You’re not supposed to be able to do this anymore. You’re not supposed to make music that’s fueled by sex and drugs — that’s explicitly about sex and drugs — and then ride that music to massive crossover pop stardom. The Weeknd did that last year, and he’s suffering some of the identity-crisis spasms you might expect. On “Reminder,” a song from his new album, Starboy, Abel Tesfaye croons, “I just won a new award for a kids’ show / Talking ’bout a face numbing off a bag of blow / I’m like goddam, bitch, I am not a Teen Choice.” (He’s right. Last year, he lost Teen Choice Awards to Nicki Minaj, Wiz Khalifa, and One Direction. He was still a triple-nominee.) Given that the Weeknd came up singing dark, obsessive, gothic party songs over Beach House and Siouxsie & The Banshees samples, hiding his face from the world, you might expect that his post-breakthrough album would be some kind of R&B In Utero. You would be wrong. Musically, at least, Tesfaye has fully adapted to his new Teen Choice status — or, perhaps, the world has adapted to what Tesfaye is doing.
With Beauty Behind The Madness, the 2015 album that made him a star, Tesfaye effectively translated that dazed, bloodshot House Of Balloons style into widescreen mass appeal, bringing in cinematic Michael Jackson sonics but keeping his outlook as bleak as it was hedonistic. Beauty Behind The Madness was an album with a narrative arc, one that followed a cold-blooded casanova as he fell into hopeless love and got freaked out because he had no idea how to handle it. Nobody gave BBTM credit for being as rich and thought-out as it was, but it wasn’t like Tesfaye needed the critical respect that mostly evaded him; the album yielded two #1 hits and went triple platinum in the US alone. And while he’s now firmly a part of the A-list these days, commanding Daft Punk production and Kendrick Lamar and Future guest vocals, Tesfaye tries to keep that old dark intensity alive on Starboy, committing murders in all three of the album’s music videos and landing in Billboard’s top five with a song that has these lyrics: “Twenty racks a table cut from ebony / Cut that ivory into skinny pieces.” The entire first verse of “Ordinary Life” is about the mechanics of getting head while driving. Tesfaye remains absolutely committed to making sure we know that he’s still a dirtbag.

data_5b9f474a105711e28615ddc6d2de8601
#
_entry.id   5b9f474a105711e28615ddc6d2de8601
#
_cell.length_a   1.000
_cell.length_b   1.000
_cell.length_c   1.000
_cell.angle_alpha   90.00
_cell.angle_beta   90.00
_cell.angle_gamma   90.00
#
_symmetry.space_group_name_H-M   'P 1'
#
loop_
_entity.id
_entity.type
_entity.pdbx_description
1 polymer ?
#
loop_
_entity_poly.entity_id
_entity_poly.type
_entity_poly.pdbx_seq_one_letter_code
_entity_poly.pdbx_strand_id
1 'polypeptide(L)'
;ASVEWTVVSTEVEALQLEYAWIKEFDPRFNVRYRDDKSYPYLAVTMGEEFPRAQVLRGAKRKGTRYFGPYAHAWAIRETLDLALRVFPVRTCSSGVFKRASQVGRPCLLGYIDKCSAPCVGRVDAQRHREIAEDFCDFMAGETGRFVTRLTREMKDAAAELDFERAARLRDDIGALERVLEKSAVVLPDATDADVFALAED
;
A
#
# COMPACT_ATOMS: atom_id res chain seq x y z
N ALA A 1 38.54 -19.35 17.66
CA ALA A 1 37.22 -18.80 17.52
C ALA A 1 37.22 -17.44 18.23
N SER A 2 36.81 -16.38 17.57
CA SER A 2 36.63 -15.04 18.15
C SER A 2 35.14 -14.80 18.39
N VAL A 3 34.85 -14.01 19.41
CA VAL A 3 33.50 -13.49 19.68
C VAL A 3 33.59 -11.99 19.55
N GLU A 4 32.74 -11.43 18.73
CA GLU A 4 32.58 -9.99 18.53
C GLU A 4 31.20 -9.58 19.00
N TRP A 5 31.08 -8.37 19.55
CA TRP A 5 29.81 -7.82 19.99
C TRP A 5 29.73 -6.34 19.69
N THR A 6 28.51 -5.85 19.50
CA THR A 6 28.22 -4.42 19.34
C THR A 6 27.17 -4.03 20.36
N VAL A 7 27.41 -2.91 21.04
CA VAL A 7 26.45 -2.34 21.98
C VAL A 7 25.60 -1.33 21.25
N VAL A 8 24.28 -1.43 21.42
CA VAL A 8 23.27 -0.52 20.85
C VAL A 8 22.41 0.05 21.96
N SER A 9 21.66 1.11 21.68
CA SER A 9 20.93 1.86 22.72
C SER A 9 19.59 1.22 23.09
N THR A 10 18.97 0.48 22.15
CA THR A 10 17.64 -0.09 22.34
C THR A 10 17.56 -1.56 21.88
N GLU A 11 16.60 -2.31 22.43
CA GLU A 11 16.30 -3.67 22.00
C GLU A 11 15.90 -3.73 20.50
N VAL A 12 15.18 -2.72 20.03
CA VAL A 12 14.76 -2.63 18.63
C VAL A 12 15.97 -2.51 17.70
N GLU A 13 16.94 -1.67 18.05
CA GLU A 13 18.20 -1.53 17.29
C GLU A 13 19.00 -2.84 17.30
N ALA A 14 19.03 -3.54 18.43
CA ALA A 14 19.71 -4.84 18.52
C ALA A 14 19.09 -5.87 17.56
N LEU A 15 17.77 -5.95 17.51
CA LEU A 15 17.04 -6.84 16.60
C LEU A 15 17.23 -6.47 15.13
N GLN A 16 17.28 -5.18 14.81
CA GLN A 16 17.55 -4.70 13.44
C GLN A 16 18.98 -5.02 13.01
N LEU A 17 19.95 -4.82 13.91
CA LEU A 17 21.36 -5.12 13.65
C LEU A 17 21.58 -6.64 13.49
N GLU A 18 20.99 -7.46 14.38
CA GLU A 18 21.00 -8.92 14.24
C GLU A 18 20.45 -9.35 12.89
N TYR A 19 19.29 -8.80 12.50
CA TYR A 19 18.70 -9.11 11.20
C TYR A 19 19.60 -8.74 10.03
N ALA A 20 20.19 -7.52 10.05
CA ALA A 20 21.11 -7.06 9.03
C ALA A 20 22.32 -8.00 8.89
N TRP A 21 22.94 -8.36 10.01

But despite all that lyrical debauchery, Tesfaye no longer sounds like a lost young man staring blankly at the yawning void of death. More than any of his previous work, Starboy is a cynical piece of commerce, an album that’s been precision-engineered for the widest-possible appeal. Even in its darkest, most freaked-out moments, his sound reads as a generations-removed simulacrum of Michael Jackson’s percussive paranoia. (He’s listed the Smiths, Bad Brains, the Talking Heads, David Bowie, Prince, and DeBarge as inspirations behind the album, but I hear none of them, other than maybe DeBarge, in there. Instead, he remains a coked-out MJ disciple, a role that he at least plays well.) Tesfaye is an impressive singer, one who floats over tracks with an effortless grace and who sounds slick and controlled even when he’s letting loose with the melismatic pyrotechnics. But when you remove his lyrics from the equation, Starboy is an album entirely without friction, one that hovers over the water without leaving a ripple.
Starboy is an R&B album the same way that Taylor Swift’s Red was a country album. Tesfaye is rooted in the genre, and there are a few overt nods to it, but he’s clearly on his way toward something slicker and more rootless. Max Martin’s name appears on three songs. (Martin only helped out on three tracks from Red.) And even though the two Daft Punk collabs on Starboy recall the sticky, expensive vintage-’80s pop sound of Random Access Memories, it’s perhaps telling that the French duo don’t get sole production credit on either of those songs; even when he’s got the robots on board, Tesfaye is still relying on his core collaborators to turn the tracks into Weeknd tracks. This is, by and large, music without idiosyncrasy, music to be played at comfortable volumes while driving the futuristic-looking, obscenely expensive cars that Tesfaye drives in his videos.
That’s not to say there’s no aesthetic variety on the album. A handful of slowed-up love jams, despite sounding insincere as all fuck, are pretty enough. “False Alarm” sounds like a smooth mega-budget take on coked-out early-’00s electroclash. “Secrets” hijacks both the melodies and the jittery percussive sensibilities of a few classically synthy new wave tracks. “Sidewalks,” on which A Tribe Called Quest’s Ali Shaheed Muhammad serves as co-writer and co-producer, has a nasty boom-bap strut to it — and Tesfaye, to his credit, sounds almost at home as his guest Kendrick Lamar does. But these don’t feel like artistic experiments. They feel like items in a well-balanced portfolio. Even the album’s extreme length — 18 tracks, at least six too long — scans more as a business decision than an artistic one. After all, it’s easier to get those streaming numbers up when there are more songs to be streamed.
It’s funny: Tesfaye used to sound emotional about sounding emotionless. But on Starboy, he sounds like he’s found his lane, and that lane is “studious 4AM blankness.” Over and over on Starboy, Tesfaye sings odes to women with the same cold, conquering mindset that he has; it’s almost as if he’s singing love songs to himself. And yet the gnarliest, most passionate moment on the album is the one moment where one of those women gets a chance to sing — on “Stargirl Interlude,” when Lana Del Rey briefly coos about fucking in a kitchen. That one two-minute track is where Starboy feels most alive. The rest of the time, this is satisfying, well-executed pop music from someone who, once upon a time, was capable of something more.
Starboy is out now on XO/Republic. Stream it below.